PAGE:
Indonesia: A video, showing a naked young man, who is sitting and awaiting arrest by local sharia police, has been shared on social media. In the video, one of the men appears distressed and confused. “Brother, please, help me, help me. We are caught.” he says into a mobile phone.
This would be the first time Aceh’s new statutes concerning religion and morality could be enforced against homosexuality. That’s why this case is drawing international attention and condemnation.
Indonesia, the world’s largest Muslim-majority country, is the country where 71 percent of Indonesians would like the official imposition of Muslim law. When Indonesia gained independence, it early leaders rejected a proposal to establish a justice system based on sharia (Islamic law). Aceh is the only region in Indonesia, a plural democracy, which allows local authorities to maintain parallel laws and police forces based on religious interpretations.
The two men, reportedly aged 20 and 24, were caught on 28 March by unknown men who forcibly entered a home. Local bylaws allow this kind of citizen’s arrest and the men are now being held by sharia police.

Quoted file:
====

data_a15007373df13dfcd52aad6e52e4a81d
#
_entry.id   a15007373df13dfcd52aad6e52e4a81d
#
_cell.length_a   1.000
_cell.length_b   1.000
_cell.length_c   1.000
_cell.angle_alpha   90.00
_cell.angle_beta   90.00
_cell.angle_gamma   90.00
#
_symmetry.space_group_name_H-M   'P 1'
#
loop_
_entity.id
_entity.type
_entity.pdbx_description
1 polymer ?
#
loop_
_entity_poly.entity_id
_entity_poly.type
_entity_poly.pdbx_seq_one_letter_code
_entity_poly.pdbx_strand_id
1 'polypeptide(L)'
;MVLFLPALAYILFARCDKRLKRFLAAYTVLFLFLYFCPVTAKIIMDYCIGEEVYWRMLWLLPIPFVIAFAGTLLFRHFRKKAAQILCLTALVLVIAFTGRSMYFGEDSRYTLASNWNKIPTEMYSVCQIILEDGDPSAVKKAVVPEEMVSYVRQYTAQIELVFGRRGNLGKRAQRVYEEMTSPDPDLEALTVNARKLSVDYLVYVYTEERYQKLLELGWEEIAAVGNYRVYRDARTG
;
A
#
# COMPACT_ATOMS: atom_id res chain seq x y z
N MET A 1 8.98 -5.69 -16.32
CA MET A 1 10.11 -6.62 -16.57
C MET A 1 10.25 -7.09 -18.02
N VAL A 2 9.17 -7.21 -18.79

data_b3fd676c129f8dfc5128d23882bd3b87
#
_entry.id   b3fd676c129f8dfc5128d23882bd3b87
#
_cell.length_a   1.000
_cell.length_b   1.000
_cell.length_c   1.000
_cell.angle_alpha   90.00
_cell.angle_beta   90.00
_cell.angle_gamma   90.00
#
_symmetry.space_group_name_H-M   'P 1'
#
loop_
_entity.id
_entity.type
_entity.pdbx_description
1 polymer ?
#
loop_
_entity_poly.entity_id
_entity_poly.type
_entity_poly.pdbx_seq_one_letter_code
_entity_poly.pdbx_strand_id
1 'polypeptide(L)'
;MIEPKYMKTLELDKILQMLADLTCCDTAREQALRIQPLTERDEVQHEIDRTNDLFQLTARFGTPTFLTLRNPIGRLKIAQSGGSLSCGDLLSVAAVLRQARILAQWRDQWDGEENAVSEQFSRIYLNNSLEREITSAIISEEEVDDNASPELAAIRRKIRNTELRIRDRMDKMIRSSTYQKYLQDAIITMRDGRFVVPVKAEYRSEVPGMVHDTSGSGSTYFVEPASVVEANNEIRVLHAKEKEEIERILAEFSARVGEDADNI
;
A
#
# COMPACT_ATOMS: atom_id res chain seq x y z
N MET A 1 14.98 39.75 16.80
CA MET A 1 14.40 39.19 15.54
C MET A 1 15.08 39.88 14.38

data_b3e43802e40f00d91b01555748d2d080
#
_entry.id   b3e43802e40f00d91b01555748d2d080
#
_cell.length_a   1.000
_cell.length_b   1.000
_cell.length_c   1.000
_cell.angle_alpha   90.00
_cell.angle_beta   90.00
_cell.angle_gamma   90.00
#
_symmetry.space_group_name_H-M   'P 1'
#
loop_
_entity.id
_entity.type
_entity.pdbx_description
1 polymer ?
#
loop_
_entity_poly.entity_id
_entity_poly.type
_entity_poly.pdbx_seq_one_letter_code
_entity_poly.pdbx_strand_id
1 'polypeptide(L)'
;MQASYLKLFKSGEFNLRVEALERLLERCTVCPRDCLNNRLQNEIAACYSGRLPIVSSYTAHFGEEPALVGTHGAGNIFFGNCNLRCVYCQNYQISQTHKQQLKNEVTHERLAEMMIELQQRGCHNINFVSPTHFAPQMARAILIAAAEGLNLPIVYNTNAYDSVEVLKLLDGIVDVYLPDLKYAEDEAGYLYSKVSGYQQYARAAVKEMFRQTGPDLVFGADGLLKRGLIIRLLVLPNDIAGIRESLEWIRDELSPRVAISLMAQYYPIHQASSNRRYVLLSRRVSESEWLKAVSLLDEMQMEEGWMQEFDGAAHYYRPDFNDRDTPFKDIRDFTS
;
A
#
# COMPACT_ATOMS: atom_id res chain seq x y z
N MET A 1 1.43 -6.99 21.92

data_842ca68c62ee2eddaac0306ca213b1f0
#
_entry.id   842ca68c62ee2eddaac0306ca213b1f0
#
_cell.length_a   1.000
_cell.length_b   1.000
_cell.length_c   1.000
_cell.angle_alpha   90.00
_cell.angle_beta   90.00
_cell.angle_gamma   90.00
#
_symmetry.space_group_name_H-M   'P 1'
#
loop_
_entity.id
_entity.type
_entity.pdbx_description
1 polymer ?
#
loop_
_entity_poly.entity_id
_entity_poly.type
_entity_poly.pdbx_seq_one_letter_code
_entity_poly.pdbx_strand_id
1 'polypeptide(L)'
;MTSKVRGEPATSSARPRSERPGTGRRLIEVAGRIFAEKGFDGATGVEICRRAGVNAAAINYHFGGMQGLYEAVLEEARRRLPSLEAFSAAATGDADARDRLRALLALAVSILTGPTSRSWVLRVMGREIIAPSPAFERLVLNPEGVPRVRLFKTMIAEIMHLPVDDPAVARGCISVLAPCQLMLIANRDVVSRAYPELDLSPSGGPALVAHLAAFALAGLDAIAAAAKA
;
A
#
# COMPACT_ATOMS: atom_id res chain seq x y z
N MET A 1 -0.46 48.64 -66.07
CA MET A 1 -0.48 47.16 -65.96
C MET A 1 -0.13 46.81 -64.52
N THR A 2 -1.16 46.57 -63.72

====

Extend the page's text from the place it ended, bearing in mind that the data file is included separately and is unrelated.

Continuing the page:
Indonesia’s northernmost province of Aceh had passed the anti-gay law in 2014 that punishes anyone caught having gay sex with 100 lashes. Banda Aceh's religious police enforce the province's strict sharia code. Human Rights Watch says these new statutes and punishments violate human rights treaties to which Indonesia is a party, and has asked President Joko “Jokowi” Widodo to intervene.
“The agreement which granted Aceh the legitimate right to form its own local bylaws did not allow them to persecute people for their religion or sexuality,” said Andreas Harsono, a researcher with Human Rights Watch in Indonesia. “Across Indonesia today, we are seeing rising discrimination in the name of Islam, including against women and LGBT community.” Human Rights Watch has demanded their immediate release, saying their possible punishment – a public beating with a stick – constitutes torture.
Photo Credits: Public Radio International